Over the last few years, multiple research papers have explored the various ways in which gender-based violence impacts urban women’s labour force participation rates. As mentioned earlier, two papers looked at the impact of media reportage and perception of safety as factors that influence the participation rates.
The paper on media reportage used data from Global Database of Events, Language, and Tone and National Sample Survey (NSS) data from 2009-10 and 2011-12. To factor in for other possible factors that could be driving this correlation, the methodology included a lag between the media reportage and the responses from the NSS survey, Zahra Siddiqui, the author of the paper and associate professor in economics at the University of Bristol, told IndiaSpend.
Siddique also used district fixed effects, basically looking at trends within each district to account for other socio-economic factors that can drive this trend. “It is a very robust relationship that persists even after controlling for many, many different things,” said Siddique, adding that she found this trend to be prominent for younger women (less than 30 years of age), upper caste women and for Muslim women.
The other paper, on perception of safety, used data from India Human Development Survey, 2004–2005. The first author Tanika Chakraborty told IndiaSpend that they also implemented district fixed effects to account for other confounding factors. Moreover, the study also found that this effect does not exist for gender-neutral crimes such as theft and that stigma associated with sexual crimes plays a part in this trend. This paper also found this effect to be more prominent for younger women (for age groups 21-30 and 31-40) and for women from conservative families that practise the purdah system.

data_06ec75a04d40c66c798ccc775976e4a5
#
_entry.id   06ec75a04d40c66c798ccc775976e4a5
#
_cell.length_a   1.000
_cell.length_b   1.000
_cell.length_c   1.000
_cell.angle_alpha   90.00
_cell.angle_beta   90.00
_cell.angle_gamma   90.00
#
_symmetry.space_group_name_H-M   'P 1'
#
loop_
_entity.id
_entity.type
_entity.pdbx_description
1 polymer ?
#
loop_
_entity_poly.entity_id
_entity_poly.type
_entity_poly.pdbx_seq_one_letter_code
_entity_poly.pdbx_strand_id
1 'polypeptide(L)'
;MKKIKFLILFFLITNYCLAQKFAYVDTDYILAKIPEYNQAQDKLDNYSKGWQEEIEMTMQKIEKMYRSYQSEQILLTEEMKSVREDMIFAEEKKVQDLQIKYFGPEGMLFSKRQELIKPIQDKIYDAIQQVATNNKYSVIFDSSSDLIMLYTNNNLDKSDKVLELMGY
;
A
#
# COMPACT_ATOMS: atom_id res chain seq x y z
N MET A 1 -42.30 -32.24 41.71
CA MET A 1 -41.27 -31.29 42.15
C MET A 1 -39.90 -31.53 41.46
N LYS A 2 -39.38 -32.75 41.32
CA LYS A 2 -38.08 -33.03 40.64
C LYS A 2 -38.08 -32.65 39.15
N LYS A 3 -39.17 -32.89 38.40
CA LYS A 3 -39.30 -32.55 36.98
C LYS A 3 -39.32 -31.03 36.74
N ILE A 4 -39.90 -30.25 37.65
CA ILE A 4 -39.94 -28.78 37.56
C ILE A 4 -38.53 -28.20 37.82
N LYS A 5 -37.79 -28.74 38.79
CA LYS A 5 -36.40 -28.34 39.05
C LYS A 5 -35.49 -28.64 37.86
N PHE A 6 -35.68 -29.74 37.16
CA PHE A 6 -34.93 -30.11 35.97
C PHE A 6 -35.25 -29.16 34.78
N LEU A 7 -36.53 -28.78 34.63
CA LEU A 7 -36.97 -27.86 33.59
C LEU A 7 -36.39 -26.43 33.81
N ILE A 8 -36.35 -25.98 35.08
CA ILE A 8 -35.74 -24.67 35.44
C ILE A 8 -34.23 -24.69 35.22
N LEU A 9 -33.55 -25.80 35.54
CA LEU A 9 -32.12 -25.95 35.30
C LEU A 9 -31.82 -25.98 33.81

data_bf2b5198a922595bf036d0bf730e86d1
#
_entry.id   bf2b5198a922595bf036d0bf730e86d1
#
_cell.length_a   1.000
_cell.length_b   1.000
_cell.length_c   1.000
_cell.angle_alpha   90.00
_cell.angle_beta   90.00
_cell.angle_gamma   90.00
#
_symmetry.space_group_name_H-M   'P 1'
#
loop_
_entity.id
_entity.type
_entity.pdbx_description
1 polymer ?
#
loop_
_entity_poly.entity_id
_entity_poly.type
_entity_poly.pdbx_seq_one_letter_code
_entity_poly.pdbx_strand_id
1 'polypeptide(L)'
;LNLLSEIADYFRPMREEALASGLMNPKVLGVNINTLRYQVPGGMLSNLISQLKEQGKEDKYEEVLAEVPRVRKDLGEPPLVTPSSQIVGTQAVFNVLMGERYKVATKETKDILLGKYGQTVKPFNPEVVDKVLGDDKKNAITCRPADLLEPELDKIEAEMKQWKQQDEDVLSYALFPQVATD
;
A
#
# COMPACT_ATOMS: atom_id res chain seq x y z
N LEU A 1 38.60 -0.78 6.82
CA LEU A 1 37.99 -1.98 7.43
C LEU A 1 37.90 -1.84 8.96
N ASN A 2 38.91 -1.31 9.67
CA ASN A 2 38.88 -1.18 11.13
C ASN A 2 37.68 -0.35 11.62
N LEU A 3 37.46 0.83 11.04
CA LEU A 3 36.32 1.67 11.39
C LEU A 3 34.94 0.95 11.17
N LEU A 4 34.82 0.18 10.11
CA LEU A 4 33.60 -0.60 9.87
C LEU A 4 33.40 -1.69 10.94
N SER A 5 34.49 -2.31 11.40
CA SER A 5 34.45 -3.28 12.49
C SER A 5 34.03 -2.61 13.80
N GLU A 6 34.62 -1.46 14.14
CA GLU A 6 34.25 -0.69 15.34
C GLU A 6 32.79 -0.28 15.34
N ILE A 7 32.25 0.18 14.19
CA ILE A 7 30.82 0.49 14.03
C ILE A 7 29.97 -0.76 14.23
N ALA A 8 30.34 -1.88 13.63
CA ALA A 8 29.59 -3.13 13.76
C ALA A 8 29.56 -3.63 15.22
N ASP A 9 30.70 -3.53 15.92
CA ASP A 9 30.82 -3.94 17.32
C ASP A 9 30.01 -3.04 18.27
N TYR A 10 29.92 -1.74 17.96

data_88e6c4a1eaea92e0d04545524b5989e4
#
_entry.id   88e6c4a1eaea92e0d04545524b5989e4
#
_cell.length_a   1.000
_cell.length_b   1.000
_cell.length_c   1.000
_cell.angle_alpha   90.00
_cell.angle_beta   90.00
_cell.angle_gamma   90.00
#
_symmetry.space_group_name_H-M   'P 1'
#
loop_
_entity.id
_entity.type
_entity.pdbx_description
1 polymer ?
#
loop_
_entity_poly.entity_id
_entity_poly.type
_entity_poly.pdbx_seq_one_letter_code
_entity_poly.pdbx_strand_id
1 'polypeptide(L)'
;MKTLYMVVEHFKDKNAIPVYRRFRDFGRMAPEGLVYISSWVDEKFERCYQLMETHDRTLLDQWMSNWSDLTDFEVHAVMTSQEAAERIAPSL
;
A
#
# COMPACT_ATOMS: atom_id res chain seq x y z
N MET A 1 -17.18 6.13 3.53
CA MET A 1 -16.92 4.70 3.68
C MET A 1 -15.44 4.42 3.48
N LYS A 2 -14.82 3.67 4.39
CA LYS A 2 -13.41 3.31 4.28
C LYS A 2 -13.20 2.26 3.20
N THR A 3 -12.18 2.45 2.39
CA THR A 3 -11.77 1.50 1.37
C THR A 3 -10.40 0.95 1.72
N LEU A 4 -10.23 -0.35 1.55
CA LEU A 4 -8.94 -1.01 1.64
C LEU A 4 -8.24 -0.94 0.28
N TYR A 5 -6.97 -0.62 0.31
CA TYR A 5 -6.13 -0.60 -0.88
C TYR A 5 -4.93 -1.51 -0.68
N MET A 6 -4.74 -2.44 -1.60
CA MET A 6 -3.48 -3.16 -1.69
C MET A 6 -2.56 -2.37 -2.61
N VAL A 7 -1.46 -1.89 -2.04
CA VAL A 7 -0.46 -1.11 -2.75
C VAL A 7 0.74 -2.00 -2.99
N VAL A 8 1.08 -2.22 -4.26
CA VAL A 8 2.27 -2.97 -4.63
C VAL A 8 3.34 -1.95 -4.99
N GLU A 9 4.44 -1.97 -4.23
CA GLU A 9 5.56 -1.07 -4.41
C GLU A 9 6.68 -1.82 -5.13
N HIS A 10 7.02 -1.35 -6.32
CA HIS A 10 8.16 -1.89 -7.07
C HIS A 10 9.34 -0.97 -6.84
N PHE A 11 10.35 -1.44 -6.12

Despite these robust links, it is difficult to say how these decisions are made without surveys, said Siddique. “In the South Asian context, I’m sure that it also matters what the family or the husband feels and not just the women. But I cannot say what is going on until one actually goes to the women and does some detailed survey about how this kind of decision making is taking place.”
However, not all researchers believe that violence or the fear of it has caused the decline in female labour force participation in India.
From 2005, female labour force participation rates witnessed a sharp decline from 32% to 19% in 2021. Ashwini Deshpande, an economist and professor at Ashoka University, in an article published in January 2021, argues that this decline was driven by rural women, especially rural adivasi women. “Fear of safety is real and so is the desire to work outside,” said Deshpande. “But I don’t understand how it explains the decline. Has perception of safety worsened in rural India since 2004? Not sure.”
Moreover, the whole narrative around violence and perception of safety is about violence outside the home, said Deshpande. “It is like home is a safe space and to remain safe, I must remain indoors. That is the most patriarchal thing ever.” It hides the fact that the majority of violence happens inside the home and is perpetrated by people known to women, she added.
A June 2016 paper found a positive correlation between women’s labour force participation and domestic violence. There could be a two-way causality for this relation, said Sohini Paul, author of the paper and senior programme officer at Population Council, an international non-profit.
“If a woman is employed, it may hurt the spouse’s ego, and in order to restore dominance, he may turn to violence,” stated the paper. “On the other hand, if the probability of violence increases, it affects the participation of a woman in the labour market due to her anxiety about further violence.”
While supply factors may contribute to the low level of participation in India, it does not explain the decline, said Deshpande. The decline can only be explained by demand side factors. “We looked at panel data, where the same people are being followed over a period of time,” said Deshpande. “We looked at four years and we had three time periods for each year. So we had a total of 12 data points. And we found that in the short span of four years, women enter and exit paid employment several times. This has to be a demand side story. Supply side factors do not change so quickly, perception of safety does not change so quickly.”